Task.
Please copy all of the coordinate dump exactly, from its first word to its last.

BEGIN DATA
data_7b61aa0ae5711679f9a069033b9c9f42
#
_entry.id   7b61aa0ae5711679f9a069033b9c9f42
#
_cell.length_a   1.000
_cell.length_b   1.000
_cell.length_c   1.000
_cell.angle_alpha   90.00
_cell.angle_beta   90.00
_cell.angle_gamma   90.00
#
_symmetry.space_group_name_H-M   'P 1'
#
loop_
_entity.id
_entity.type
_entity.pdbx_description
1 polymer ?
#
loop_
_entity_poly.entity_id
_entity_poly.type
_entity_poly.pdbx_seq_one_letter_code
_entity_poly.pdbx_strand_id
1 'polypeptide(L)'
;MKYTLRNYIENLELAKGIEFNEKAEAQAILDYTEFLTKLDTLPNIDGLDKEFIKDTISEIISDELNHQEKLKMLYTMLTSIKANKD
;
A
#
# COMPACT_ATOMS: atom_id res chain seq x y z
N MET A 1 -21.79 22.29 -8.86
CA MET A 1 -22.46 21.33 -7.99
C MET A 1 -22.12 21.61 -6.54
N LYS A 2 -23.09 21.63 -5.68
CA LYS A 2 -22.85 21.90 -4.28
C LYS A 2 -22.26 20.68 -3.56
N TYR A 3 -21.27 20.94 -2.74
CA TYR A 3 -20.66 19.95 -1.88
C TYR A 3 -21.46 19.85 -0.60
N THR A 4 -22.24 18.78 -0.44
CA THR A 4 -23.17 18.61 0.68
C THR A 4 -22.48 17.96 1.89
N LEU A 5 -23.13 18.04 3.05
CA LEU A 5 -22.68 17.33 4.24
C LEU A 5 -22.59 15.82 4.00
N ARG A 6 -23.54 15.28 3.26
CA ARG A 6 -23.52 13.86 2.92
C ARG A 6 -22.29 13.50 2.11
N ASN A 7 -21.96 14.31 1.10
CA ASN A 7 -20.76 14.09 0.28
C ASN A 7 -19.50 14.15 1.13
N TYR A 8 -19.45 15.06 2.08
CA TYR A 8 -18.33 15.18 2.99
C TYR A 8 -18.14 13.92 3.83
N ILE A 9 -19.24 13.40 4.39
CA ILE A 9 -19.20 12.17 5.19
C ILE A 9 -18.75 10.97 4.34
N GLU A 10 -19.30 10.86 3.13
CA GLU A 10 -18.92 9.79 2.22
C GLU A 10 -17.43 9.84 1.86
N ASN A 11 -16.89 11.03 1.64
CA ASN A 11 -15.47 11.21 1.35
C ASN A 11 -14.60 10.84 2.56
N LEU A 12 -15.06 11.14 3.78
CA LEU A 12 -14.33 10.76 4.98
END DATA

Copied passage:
data_7b61aa0ae5711679f9a069033b9c9f42
#
_entry.id   7b61aa0ae5711679f9a069033b9c9f42
#
_cell.length_a   1.000
_cell.length_b   1.000
_cell.length_c   1.000
_cell.angle_alpha   90.00
_cell.angle_beta   90.00
_cell.angle_gamma   90.00
#
_symmetry.space_group_name_H-M   'P 1'
#
loop_
_entity.id
_entity.type
_entity.pdbx_description
1 polymer ?
#
loop_
_entity_poly.entity_id
_entity_poly.type
_entity_poly.pdbx_seq_one_letter_code
_entity_poly.pdbx_strand_id
1 'polypeptide(L)'
;MKYTLRNYIENLELAKGIEFNEKAEAQAILDYTEFLTKLDTLPNIDGLDKEFIKDTISEIISDELNHQEKLKMLYTMLTSIKANKD
;
A
#
# COMPACT_ATOMS: atom_id res chain seq x y z
N MET A 1 -21.79 22.29 -8.86
CA MET A 1 -22.46 21.33 -7.99
C MET A 1 -22.12 21.61 -6.54
N LYS A 2 -23.09 21.63 -5.68
CA LYS A 2 -22.85 21.90 -4.28
C LYS A 2 -22.26 20.68 -3.56
N TYR A 3 -21.27 20.94 -2.74
CA TYR A 3 -20.66 19.95 -1.88
C TYR A 3 -21.46 19.85 -0.60
N THR A 4 -22.24 18.78 -0.44
CA THR A 4 -23.17 18.61 0.68
C THR A 4 -22.48 17.96 1.89
N LEU A 5 -23.13 18.04 3.05
CA LEU A 5 -22.68 17.33 4.24
C LEU A 5 -22.59 15.82 4.00
N ARG A 6 -23.54 15.28 3.26
CA ARG A 6 -23.52 13.86 2.92
C ARG A 6 -22.29 13.50 2.11
N ASN A 7 -21.96 14.31 1.10
CA ASN A 7 -20.76 14.09 0.28
C ASN A 7 -19.50 14.15 1.13
N TYR A 8 -19.45 15.06 2.08
CA TYR A 8 -18.33 15.18 2.99
C TYR A 8 -18.14 13.92 3.83
N ILE A 9 -19.24 13.40 4.39
CA ILE A 9 -19.20 12.17 5.19
C ILE A 9 -18.75 10.97 4.34
N GLU A 10 -19.30 10.86 3.13
CA GLU A 10 -18.92 9.79 2.22
C GLU A 10 -17.43 9.84 1.86
N ASN A 11 -16.89 11.03 1.64
CA ASN A 11 -15.47 11.21 1.35
C ASN A 11 -14.60 10.84 2.56
N LEU A 12 -15.06 11.14 3.78
CA LEU A 12 -14.33 10.76 4.98